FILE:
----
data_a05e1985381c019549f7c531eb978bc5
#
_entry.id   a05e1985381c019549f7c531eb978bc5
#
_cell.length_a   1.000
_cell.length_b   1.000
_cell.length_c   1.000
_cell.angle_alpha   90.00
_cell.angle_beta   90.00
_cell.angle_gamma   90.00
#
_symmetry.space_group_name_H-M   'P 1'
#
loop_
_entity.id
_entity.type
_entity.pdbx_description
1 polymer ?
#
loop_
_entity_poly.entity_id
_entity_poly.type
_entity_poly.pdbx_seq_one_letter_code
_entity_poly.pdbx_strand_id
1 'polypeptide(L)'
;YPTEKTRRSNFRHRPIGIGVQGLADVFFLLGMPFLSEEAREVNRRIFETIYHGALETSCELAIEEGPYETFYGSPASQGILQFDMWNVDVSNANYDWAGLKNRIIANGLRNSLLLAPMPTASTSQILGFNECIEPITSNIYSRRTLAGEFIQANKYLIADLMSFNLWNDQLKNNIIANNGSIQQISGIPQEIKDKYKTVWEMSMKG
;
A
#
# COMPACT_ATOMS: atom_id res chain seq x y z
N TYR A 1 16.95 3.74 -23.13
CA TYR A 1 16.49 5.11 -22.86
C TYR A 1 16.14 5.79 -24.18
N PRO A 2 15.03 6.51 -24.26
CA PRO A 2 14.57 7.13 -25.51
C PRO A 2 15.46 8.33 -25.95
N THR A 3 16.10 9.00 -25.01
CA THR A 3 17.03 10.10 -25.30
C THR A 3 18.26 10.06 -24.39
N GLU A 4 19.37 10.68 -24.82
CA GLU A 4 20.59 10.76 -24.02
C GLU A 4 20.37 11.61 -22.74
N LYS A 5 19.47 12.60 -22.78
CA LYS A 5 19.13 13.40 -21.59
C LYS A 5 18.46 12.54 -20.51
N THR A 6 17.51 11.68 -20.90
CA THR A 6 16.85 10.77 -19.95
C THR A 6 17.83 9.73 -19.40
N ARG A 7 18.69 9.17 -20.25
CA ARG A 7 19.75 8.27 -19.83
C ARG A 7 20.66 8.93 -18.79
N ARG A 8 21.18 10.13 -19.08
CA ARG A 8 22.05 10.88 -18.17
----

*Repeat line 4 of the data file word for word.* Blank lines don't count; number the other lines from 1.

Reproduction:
#